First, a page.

The New York Times reports that FBI and Justice Department prosecutors have recommended bringing felony charges against Gen. David Petraeus. He would be charged with providing classified information to Paula Broadwell, an author and an officer in the reserves, with whom he was having an affair. Eric Holder reportedly is trying to make up his mind on whether to prosecute.
Petraeus denies that he gave classified information to Broadwell. However, FBI officials reportedly found such documents on her computer after Petraeus resigned from the CIA when news of the affair became public. But it does not appear that the disclosure by Petraeus, if any, resulted in harm to the nation.
Indeed, President Obama has said that he knows of no evidence that Petraeus disclosed classified information “that in any way would have had a negative impact on our national security.” Obama has also said that “we are safer because of the work that Dave Petraeus has done.”
That’s an understatement. Who has done more than Petraeus to help the United States win the war on terrorism?
According to the Times, federal investigators say it doesn’t matter whether Petraeus’ alleged disclosure harmed national security. They insist that it represented a significant security breach and that lower-ranking officials have been prosecuted for far less.
The mere fact that no harm resulted from the alleged breach should not be dispositive. But it should matter whether the “breach” was at all likely to cause harm. If the leak was to a friend with no apparent intention of spreading the information, it was never likely to cause harm.
This appears to have been the situation here. The leak was to Petraeus’ girlfriend, a West Point graduate and reserve military officer. Although she is also an author, Broadwell apparently did not disclose the classified information in her writings, although they may have provided her with relevant background information.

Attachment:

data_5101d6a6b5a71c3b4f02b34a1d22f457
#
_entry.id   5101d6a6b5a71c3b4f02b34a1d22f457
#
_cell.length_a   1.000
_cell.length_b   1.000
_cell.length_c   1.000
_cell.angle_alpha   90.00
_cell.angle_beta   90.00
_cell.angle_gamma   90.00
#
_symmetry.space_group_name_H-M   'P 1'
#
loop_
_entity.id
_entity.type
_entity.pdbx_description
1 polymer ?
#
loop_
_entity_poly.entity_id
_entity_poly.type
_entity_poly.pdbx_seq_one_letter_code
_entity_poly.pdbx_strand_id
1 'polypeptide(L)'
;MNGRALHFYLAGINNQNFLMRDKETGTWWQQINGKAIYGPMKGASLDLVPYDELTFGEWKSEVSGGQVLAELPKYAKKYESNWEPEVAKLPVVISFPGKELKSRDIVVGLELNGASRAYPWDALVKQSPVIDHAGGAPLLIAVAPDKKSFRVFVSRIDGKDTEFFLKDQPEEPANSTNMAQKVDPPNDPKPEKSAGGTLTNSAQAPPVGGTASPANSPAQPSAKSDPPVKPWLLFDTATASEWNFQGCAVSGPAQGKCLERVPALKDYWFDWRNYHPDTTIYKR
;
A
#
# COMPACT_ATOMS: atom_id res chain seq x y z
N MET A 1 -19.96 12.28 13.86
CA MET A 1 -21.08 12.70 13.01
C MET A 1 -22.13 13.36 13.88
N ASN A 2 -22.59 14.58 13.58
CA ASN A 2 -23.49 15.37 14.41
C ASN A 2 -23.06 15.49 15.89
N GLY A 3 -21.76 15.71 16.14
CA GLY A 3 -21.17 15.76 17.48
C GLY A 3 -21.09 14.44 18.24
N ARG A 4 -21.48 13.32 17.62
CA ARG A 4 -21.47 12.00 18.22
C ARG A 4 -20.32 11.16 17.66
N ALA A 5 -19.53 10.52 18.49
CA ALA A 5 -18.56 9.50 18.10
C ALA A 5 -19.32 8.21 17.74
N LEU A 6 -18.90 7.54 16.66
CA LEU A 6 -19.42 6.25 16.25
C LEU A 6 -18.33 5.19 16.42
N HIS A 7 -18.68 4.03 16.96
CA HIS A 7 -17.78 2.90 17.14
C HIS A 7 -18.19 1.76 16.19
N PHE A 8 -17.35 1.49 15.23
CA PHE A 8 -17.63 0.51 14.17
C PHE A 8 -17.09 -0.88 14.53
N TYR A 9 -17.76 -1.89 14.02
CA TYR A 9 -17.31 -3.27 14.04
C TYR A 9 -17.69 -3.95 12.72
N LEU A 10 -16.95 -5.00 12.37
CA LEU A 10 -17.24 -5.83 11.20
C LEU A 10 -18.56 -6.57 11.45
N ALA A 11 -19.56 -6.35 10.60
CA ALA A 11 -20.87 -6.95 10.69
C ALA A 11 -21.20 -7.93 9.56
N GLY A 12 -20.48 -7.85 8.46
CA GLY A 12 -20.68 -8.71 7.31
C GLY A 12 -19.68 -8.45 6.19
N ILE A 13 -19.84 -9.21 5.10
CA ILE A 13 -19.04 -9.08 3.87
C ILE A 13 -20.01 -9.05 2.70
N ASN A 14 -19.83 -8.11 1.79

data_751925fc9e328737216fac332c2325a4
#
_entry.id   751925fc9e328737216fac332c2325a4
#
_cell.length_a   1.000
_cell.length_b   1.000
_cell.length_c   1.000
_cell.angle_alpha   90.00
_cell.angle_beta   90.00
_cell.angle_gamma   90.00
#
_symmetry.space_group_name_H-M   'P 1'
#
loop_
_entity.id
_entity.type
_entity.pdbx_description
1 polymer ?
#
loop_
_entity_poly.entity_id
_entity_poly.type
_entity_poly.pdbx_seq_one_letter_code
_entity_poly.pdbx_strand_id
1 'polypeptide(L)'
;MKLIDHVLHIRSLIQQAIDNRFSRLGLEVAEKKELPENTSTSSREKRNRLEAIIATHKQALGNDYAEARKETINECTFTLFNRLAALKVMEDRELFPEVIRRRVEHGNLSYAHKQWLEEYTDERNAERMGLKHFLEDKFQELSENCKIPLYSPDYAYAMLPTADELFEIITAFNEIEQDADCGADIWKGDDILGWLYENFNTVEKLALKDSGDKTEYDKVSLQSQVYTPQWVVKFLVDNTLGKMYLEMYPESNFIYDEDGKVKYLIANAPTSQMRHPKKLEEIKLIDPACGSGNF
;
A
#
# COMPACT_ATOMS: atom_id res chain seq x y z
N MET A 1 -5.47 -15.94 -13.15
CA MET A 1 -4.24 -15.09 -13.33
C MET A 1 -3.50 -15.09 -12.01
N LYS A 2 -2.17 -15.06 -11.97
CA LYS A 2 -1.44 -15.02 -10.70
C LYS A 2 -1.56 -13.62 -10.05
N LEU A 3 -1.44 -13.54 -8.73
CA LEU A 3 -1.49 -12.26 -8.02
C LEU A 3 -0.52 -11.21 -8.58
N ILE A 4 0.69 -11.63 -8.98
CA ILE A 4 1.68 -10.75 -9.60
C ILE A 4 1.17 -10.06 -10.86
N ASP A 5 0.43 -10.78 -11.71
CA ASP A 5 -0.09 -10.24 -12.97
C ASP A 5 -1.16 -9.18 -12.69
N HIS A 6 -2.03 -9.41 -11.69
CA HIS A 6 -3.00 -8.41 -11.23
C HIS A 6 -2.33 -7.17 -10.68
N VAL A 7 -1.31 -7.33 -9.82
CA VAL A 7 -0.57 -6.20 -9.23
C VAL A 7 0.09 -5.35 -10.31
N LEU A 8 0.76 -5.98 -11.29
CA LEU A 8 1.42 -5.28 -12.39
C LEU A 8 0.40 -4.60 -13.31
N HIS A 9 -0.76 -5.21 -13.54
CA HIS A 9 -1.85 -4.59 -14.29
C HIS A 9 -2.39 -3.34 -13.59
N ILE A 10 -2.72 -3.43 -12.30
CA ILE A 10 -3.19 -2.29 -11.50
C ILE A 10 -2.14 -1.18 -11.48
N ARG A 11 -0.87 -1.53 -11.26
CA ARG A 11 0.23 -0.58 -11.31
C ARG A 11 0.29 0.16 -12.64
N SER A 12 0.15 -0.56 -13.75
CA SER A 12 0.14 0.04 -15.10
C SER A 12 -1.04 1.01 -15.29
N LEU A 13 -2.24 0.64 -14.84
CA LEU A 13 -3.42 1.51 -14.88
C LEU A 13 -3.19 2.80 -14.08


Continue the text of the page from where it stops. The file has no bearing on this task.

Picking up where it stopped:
Assuming these facts, Petraeus’ case is quite different from a government official leaking classified material to a reporter. In that circumstance, it is quite likely that the reporter will disclose the leaked information to the public at-large. In fact, the very purpose of the leak will normally be to have the information become public.
In these cases, prosecution typically will be warranted.
As noted, investigators claim that lower-ranking officials have been prosecuted for far less than what Petraeus allegedly has done. But who has been prosecuted for leaking information to a friend, as opposed to a reporter, where no harm occurred or was ever likely to? If the government is prosecuting such cases, the answer is to stop doing it, not to bring that kind of case against an American hero.
Let’s assume that, contrary to what Petraeus says, the General did commit a technical violation. There is, as the Obama administration has reminded us, such a thing as prosecutorial discretion.
The concept is not properly invoked to excuse an entire class of offenders, numbering in the millions, in contravention of federal immigration law. It is properly invoked in a case like Petraeus’ (assuming the facts are as I gather them to be) to avoid wasting resources on a case that really doesn’t need to be brought.
President Obama also has the option of pardoning Petraeus. That’s a better idea than prosecuting him. But I think the best course is simply to drop the matter, assuming there aren’t facts more damaging than those that have been reported.